Fellows will also engage in community outreach activities in which they will identify appropriate groups within the community, identify their training needs and present interactive training to groups. These have included parent support groups for Autism and Down syndrome.
Fellows are provided with two hours/week of individual face-to-face supervision, and two hours/week of group supervision. Group supervision will include: topic presentations, formal and informal peer review, and presentations on the application of research to clinical work. Once a month fellows will participate in peer review with the Neurobehavioral Unit (specializing in treatment of severe behaviors). Fellows may also provide periodic consultation with schools and engage in interdisciplinary communications within and outside of the Institute (e.g., Developmental Pediatricians and Psychiatrists).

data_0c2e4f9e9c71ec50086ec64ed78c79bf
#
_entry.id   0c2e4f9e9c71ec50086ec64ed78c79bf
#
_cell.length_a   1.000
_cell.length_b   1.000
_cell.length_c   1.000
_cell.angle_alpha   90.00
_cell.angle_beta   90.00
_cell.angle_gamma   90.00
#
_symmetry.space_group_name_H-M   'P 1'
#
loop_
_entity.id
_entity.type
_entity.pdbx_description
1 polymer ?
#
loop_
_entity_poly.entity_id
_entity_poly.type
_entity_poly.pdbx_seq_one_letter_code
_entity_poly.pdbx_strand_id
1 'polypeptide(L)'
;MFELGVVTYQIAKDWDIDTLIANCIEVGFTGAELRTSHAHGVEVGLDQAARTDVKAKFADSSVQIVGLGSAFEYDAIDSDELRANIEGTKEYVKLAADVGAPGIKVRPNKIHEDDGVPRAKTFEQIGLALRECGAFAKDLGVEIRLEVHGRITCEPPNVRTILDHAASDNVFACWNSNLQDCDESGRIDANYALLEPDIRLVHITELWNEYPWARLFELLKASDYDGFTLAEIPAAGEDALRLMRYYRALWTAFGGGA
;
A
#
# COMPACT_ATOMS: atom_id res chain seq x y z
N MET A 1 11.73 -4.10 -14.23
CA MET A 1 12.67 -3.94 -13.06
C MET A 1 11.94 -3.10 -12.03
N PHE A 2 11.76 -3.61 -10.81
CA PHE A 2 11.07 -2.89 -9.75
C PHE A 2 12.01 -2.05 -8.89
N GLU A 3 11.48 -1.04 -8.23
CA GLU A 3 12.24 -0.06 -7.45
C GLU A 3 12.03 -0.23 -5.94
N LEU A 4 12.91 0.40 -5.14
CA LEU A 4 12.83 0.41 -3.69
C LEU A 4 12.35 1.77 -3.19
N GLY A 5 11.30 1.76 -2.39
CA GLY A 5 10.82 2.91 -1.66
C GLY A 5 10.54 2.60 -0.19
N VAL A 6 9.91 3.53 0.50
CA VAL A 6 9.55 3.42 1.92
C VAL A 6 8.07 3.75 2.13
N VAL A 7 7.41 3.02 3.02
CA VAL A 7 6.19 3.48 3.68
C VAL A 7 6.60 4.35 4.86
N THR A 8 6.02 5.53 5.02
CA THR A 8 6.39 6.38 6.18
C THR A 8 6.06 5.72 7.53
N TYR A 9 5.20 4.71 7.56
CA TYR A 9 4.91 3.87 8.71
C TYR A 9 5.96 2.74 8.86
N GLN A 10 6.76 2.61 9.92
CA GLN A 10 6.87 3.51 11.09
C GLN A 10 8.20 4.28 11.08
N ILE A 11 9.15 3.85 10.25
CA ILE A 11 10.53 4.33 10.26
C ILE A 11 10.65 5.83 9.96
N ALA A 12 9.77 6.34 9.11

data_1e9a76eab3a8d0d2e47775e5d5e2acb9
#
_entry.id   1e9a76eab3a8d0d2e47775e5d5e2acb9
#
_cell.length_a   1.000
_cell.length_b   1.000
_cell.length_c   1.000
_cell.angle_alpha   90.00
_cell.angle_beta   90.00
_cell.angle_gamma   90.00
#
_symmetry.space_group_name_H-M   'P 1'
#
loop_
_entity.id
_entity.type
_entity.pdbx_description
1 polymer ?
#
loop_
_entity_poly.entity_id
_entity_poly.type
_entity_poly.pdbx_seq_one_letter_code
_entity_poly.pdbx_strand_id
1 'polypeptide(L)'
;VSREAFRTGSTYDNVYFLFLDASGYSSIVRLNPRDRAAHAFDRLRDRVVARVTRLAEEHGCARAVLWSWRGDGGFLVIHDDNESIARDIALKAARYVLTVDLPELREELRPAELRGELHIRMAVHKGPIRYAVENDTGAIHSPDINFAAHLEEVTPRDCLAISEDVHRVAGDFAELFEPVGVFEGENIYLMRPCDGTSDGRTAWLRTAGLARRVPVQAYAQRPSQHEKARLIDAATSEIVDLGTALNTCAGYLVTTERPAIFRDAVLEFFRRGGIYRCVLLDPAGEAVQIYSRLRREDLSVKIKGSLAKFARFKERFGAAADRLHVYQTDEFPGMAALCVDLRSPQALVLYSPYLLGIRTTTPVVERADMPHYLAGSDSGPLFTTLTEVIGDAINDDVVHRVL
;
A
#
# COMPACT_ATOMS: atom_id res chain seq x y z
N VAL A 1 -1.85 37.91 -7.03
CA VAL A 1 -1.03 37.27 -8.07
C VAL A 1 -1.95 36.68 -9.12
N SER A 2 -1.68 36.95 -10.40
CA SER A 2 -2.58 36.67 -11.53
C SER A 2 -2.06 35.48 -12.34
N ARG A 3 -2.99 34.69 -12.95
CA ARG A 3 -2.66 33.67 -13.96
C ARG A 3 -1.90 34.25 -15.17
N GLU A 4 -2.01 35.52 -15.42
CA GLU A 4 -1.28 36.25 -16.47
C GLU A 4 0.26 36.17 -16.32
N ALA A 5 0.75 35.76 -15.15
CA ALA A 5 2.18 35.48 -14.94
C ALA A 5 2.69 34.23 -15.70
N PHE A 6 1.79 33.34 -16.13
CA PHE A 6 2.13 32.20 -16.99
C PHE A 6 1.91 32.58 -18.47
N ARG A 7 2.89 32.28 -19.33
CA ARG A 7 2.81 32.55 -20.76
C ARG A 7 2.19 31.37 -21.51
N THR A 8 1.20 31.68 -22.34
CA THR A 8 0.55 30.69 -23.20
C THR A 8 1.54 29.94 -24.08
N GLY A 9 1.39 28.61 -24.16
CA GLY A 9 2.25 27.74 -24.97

Fellows in the PDD clinic will have 17 patient contact hours per week with PDD clients. However, based on minor rotation training, appropriate reductions to patient contact expectations will be made.
Minor Rotation Options (1 day per week):
Minor rotation-Assessment/Treatment of Feeding Disorders: Behavioral Psychology Department - Feeding Clinic (full year)
Fellows will receive training in the assessment and treatment of feeding disorders. Experiences will include addressing feeding challenges (e.g., increasing variety and volume of foods accepted, decreasing interfering mealtime behaviors, such as gagging and disruptive mealtime behaviors, transitioning from G-tube dependence to by mouth feedings). Fellows will conduct evaluations and diagnose feeding disorders. Evidence- based interventions are then developed and Fellows will train caregivers to implement behavioral strategies via onsite or video sessions.
Minor rotation - Assessment: Executive Functioning Deficits and ADOS-2 Training (One six-month rotation with each assessment experience)